Suzanne has been a driver for Uber and Lyft for a year, she voted yes on Proposition 22, like the majority of California voters. It passed.
“I’m so happy because it means that I can still earn money on my own time when I want around my own schedule,” says Suzanne.
App based rideshare and delivery companies shelled out over $220 million making that exact point, that Prop 22 would protect drivers ability to stay independent, plus give them limited benefits and raises. If it didn’t pass they would have been forced to classify their workers as employees not independent contractors. They’re now exempt from state law AB 5, that says employees have the right to standard benefits.
Thomas Tominsky voted yes too, he’s been an Uber driver for five years. He says leading up to the election Uber gave him extra perks, like small bonuses, “What I’ve noticed already starting today is they’ve taken away some of the perks from us because they got what they wanted.”
Tonja Ettesvoll says been an Uber driver for four years and voted no on Prop 22, “My take home used to be 40 hours a week I could make my bills, when I started and then I had to drive more, as they cut the rates, lately I’v e been driving 60 hours a week.”
She finds it hard to believe other workers would be against basic rights for those who need this job in an economy where jobs are scarce, “You have labor rights at another job well that’s great for you. Why wouldn’t you want that for every single worker?”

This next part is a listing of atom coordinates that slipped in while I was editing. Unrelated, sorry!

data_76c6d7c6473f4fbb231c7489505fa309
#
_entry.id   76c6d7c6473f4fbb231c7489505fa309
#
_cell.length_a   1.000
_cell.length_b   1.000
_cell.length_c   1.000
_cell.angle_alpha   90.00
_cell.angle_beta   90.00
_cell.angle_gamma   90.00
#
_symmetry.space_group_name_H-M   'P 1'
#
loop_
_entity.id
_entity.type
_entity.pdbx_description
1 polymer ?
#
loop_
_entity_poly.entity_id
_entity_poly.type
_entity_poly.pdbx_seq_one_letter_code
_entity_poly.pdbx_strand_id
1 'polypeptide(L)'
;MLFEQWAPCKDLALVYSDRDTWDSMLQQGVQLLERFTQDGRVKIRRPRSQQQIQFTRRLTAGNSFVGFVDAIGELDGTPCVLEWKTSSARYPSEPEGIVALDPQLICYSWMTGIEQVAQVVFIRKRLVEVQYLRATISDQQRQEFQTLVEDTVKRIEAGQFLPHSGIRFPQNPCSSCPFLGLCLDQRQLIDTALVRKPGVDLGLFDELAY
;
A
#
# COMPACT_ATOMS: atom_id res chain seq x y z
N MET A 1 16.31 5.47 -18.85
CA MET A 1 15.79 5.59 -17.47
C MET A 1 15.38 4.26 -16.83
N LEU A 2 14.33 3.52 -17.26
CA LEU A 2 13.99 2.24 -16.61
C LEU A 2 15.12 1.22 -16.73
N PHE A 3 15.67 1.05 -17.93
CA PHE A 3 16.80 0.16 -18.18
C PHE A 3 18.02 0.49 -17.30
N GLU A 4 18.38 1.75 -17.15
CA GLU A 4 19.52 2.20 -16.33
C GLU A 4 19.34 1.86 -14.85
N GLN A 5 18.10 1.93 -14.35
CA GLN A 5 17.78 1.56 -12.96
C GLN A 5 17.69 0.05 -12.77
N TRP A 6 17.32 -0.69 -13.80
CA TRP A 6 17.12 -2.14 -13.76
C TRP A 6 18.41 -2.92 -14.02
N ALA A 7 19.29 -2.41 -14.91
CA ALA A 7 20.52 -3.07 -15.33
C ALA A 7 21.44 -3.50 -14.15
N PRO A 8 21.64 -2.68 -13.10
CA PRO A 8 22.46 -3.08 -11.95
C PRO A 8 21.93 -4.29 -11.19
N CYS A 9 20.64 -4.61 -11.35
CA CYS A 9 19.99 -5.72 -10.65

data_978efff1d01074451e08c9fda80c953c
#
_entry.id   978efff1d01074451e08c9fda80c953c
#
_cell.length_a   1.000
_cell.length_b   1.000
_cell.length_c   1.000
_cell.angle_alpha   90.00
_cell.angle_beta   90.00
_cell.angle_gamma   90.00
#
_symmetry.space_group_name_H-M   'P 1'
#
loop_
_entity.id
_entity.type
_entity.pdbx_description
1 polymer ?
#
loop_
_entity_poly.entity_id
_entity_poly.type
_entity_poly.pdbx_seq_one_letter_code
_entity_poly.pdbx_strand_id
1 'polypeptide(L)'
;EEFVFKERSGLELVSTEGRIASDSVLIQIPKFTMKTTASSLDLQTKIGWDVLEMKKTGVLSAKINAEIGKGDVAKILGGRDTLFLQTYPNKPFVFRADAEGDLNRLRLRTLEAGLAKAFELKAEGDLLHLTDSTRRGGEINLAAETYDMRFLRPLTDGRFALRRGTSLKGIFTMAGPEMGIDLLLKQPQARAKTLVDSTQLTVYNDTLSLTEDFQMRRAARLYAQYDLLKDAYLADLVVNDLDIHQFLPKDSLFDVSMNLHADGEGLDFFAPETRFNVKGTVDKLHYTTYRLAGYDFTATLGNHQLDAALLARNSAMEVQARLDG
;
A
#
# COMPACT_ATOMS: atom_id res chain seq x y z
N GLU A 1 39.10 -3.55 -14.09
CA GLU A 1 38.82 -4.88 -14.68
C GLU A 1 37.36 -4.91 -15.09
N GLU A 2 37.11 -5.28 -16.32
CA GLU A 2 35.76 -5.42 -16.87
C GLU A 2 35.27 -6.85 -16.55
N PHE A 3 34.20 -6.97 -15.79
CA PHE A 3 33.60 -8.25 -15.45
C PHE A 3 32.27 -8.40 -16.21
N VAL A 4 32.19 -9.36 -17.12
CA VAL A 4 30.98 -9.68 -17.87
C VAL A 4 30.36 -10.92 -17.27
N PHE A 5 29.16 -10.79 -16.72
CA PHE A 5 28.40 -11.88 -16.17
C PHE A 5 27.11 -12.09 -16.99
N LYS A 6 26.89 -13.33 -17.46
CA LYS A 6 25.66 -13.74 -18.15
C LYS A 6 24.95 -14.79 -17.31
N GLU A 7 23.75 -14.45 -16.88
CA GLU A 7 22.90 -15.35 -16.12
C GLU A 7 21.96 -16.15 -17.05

Ettesvoll says thousands of drivers fought to stop it but the money spent by the companies drowned out their voices, “$200 million gets you a long way and in this case they basically bought their own law.”
She says the money spent on the most expensive proposition in history would have gone a long way protecting employees during the pandemic, “Lyft started their own online store selling PPE (personal protective equipment) to the drivers and profiting from it, I mean these are times that are extraordinary, there are drivers that have died on the job.”
“It truly is a loss not just for labor unions but for, in my opinion, all working people,” says Joe Duffle president of the Inland Empire Central Labor Council says flexibility for employees sounded good in their commercials but the truth is it set a dangerous president, “we’ve created a loophole now, that allows a company to get all the tax credit, shift the burden back on the taxpayers and we voted for it.”
Duffle says he’s not against companies making a profit but it shouldn’t come at the cost of employees rights, “You don’t drop in $220 million, if you don’t believe you’ll have a return on that investment that’s just basic business principles … this is truly a fight between David and Goliath and won on this one.”
In a press release a spokesperson for Prop 22 says this represents the future of work in a technologically driven economy.
But this is not the last you’ve seen of this proposition, the fight continues in the courts.